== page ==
Why Gas Stove Won’t Light but Smell Gas: Possible Causes and Solutions

Why Gas Stove Wont Light but Smell Gas Possible Causes and Solutions

Have you ever turned on your gas stove burners or oven and smelled the unmistakable odor of natural gas, yet the appliance won’t actually ignite? It’s an unnerving experience, leaving you wondering if you have a dangerous gas leak on your hands or if there’s a different issue at play.

The good news is, there are several possible reasons why your gas stove won’t light even though you smell gas coming from it. And many of them can be fixed yourself without requiring a costly appliance repair technician.

So why does your gas stove smell like gas but won’t light? The most common culprits are a faulty or dirty igniter, clogged burner tubes or ports, problems with the gas supply and valves, pilot lights that have gone out, damaged burner components, or an oven igniter issue. Identifying the specific cause is the first step toward getting your stove lighting properly again.

In this article, we’ll explore the various reasons your gas stove burners or oven won’t ignite despite detecting the smell of gas. You’ll learn how to troubleshoot the issue yourself, make easy DIY repairs when possible, and know when it’s safest to call in a professional appliance repair expert.

Let’s start by going over the first question that understandably pops into most homeowners’ minds when they smell gas yet their appliance won’t light:

Is It a Gas Leak?

The natural gas used in household appliances has an additive that makes it smell like rotten eggs or sulfur. This helps alert people to gas leaks that are otherwise invisible and odorless.

So it’s understandable to be concerned and worried when you smell gas coming from your stove but see no flames igniting. However, small whiffs of gas smell when trying to light your stove are usually normal and not necessarily indicative of a dangerous leak.

That said, it is crucial you know how to recognize the signs of a gas leak and respond appropriately:

  • A very strong gas odor that does not dissipate quickly could suggest a leak
  • You may hear an audible hissing noise
  • Check for visual clues like bubbling water, dirt blowing, dead plants around gas lines
  • If you suspect a gas leak, evacuate the house immediately and call the gas company or emergency services to inspect
  • Never use any electronics, flip light switches, or do anything that could cause sparks while a leak is suspected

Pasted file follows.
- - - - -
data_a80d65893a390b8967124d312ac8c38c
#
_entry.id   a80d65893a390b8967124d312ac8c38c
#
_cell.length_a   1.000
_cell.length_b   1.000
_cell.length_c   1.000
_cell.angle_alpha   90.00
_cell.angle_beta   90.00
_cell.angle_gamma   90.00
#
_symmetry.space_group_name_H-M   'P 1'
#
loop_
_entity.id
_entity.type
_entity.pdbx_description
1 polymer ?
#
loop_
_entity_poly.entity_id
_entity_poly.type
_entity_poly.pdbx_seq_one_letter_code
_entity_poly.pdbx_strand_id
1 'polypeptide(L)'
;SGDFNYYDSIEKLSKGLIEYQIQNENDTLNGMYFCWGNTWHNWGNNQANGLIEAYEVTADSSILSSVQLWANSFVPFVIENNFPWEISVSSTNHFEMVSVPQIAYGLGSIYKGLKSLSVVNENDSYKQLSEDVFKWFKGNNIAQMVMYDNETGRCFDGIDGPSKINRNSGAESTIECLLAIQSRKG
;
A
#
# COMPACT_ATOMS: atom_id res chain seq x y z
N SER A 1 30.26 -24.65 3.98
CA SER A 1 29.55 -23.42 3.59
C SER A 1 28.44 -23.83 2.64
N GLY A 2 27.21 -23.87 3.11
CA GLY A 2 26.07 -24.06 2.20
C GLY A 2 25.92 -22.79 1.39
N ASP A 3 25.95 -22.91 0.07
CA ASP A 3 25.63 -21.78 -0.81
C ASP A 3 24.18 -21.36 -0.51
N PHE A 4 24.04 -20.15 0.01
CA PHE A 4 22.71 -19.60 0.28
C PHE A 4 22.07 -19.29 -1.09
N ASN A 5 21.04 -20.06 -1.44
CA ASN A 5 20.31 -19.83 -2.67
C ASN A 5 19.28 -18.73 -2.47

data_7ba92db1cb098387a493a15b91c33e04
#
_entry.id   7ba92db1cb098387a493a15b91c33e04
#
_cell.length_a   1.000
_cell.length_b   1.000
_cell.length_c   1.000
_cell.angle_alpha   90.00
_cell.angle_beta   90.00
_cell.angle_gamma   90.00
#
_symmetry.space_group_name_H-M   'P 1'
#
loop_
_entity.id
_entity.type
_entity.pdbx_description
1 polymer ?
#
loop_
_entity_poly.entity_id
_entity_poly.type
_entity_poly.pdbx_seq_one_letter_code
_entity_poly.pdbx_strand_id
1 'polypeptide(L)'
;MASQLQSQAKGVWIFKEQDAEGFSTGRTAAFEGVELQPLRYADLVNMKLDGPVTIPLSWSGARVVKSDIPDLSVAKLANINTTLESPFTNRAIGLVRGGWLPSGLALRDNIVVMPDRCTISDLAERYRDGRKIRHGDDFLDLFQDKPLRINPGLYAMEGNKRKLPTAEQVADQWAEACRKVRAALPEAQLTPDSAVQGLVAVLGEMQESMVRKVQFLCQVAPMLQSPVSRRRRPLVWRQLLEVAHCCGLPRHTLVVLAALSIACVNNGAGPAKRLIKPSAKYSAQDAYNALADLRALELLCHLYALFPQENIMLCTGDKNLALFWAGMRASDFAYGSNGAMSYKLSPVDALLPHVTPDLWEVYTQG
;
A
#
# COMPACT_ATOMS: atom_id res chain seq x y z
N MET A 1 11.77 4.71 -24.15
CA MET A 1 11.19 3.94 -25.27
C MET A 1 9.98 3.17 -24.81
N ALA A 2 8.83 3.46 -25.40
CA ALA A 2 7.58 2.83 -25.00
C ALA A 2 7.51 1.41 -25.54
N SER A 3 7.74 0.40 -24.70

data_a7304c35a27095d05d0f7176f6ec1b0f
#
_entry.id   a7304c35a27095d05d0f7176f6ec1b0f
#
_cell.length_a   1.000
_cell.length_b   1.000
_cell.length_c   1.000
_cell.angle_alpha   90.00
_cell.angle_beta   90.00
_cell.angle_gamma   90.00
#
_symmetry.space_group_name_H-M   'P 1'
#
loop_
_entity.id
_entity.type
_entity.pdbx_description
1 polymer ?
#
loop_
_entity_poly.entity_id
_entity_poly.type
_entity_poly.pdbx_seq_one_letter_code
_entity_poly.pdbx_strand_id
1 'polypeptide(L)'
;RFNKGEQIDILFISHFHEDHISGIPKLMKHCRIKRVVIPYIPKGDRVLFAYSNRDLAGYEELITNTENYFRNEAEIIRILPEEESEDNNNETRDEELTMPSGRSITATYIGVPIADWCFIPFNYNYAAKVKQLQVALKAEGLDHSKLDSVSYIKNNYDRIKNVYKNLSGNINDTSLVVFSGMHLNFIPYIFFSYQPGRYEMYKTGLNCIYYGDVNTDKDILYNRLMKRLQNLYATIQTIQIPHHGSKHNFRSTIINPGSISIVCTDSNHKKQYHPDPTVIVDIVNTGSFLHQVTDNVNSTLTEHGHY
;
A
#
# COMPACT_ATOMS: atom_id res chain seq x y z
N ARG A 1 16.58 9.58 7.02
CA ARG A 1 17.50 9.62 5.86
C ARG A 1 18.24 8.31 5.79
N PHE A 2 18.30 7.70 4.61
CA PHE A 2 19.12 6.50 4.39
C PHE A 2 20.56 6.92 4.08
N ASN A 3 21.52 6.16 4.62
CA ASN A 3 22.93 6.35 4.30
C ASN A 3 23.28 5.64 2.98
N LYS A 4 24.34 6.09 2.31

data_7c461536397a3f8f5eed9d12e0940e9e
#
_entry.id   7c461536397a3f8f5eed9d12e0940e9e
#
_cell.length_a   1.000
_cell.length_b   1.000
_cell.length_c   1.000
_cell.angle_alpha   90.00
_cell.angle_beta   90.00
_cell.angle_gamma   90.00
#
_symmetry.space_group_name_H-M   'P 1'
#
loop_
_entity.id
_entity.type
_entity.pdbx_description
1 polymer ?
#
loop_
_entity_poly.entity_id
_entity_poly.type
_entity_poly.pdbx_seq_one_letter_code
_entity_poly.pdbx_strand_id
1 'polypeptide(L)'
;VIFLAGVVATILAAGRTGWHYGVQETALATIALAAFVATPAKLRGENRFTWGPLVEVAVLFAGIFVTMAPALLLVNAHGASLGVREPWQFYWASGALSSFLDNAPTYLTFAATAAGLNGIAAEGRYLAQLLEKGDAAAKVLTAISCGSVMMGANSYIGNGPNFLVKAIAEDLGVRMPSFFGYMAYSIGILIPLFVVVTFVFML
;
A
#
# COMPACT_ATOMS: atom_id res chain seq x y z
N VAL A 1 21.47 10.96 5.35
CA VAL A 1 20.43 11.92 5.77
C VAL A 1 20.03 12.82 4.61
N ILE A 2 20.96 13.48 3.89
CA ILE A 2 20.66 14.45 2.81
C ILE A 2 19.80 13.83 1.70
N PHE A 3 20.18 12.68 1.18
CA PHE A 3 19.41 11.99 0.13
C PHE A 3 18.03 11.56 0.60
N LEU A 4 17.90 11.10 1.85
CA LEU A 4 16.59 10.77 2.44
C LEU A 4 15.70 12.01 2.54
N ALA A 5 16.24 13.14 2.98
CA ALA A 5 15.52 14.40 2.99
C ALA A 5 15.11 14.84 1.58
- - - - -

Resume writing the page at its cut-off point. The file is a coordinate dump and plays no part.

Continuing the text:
With those gas leak basics covered, let’s look at the more likely reasons your stovetop burners or oven won’t light up.

Faulty or Dirty Igniter

In order for your gas stove to produce a flame, a few things need to happen:

  1. You turn the control or knob to release gas
  2. Gas flows through the supply lines into the burner tubes
  3. An electric igniter creates a spark to ignite the gas

If you can smell gas but your burner isn’t lighting, there may be an issue with step #3 – the igniter system.

Many modern gas stoves use an electric igniter that creates a spark near the burner to light the gas. When the knob is turned, you’ll hear a distinctive clicking sound as the igniter activates.

If the igniter is:

  • Broken
  • Out of position
  • Unable to create a strong spark

Then the gas will not be able to ignite. The burner won’t light even though gas is flowing.

Issues with faulty or failing igniters are one of the most common reasons a gas stove burner or oven won’t light. Thankfully they are fairly easy and inexpensive to replace on your own.

Here’s how to test and fix ignition problems related to the igniter:

  • Listen for the clicking sound when turning a burner knob to ON. No click indicates a problem with the igniter
  • Remove burner grates and caps to visually inspect the igniter – look for cracks or damage
  • Clean any grease or debris off the igniter with rubbing alcohol and a cotton swab
  • Replace the igniter if cleaning does not help – order by your stove brand and model number
  • Carefully plug in and position the new igniter according to your stove repair manual

With the burner igniter working properly, you can move on to other potential issues preventing your burner from lighting.

Clogged Burner Ports and Tubes

The series of small holes all around the base of your burner caps are called burner ports. These allow air and gas to mix together prior to being ignited.

Over time, grease, food debris, and other gunk can clog up the burner ports and the internal tubes that supply gas to your burners. This can block the necessary gas flow required for ignition.

Some signs of clogged burner ports or tubes:

  • Smell gas but burners take longer to ignite or only light at higher flame settings
  • Burner flames are smaller or more uneven than normal
  • You can smell gas but the burner doesn’t light at all

To clear out clogged ports and tubes:

  • Remove the burner grates and caps from the cooktop
  • Use a straightened paper clip, needle, or the tip of a safety pin to gently poke the debris out of each burner port
  • Clean the external holes under running water and use a pipe cleaner to clear inside tubes
  • Use a skinny bottle brush to scrub out tubes
  • For tough buildup, utilize a baking soda and vinegar solution
  • Always let parts dry fully before carefully replacing burners

Opening up the burner ports allows proper gas flow again so ignition can occur.

Problems with Gas Supply and Valves

For your burners to operate safely and effectively, gas must flow through the supply lines and valves unobstructed.

Interruptions in the gas supply will prevent the burners from lighting. The issue may lie with:

  • Shut off valves being closed
  • A leak or blockage in the external gas line running to your home
  • An internal problem with the main gas valve or control valves
  • Loose, broken, or damaged control knobs

If the issue is with your main gas line or valves, you will likely need to have a certified appliance technician inspect and repair the stove.

However, there are a few DIY troubleshooting steps you can try:

  • Make sure all the control knobs are turned fully OFF when not in use